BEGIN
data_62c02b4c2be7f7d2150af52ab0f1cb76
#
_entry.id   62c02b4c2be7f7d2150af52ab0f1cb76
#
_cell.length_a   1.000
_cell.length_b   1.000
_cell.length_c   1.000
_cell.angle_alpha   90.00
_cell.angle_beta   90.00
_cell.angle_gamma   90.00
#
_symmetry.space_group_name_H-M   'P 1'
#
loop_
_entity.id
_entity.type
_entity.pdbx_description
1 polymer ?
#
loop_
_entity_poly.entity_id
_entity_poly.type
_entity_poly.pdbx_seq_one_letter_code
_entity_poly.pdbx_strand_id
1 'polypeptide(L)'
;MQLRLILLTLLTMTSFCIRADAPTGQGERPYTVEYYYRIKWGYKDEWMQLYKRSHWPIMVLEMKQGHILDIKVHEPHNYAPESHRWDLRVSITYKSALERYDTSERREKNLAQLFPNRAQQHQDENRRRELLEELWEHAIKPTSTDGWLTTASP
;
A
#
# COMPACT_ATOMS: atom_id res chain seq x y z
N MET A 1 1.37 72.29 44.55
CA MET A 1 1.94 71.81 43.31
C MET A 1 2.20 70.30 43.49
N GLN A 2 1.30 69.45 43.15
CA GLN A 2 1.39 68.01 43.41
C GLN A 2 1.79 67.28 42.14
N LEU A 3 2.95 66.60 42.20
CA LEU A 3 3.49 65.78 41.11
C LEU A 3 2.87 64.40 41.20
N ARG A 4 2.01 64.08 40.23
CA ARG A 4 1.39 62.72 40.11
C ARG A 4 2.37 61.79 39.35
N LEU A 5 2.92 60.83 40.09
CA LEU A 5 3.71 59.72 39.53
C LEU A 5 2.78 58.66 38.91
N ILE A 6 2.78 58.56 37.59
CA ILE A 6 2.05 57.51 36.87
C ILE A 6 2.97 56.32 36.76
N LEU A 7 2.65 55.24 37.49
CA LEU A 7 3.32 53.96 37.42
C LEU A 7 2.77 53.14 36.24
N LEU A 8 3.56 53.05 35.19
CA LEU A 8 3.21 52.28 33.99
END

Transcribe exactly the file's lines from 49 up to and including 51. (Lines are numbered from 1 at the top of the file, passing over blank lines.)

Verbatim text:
N LEU A 7 2.65 55.24 37.49
CA LEU A 7 3.32 53.96 37.42
C LEU A 7 2.77 53.14 36.24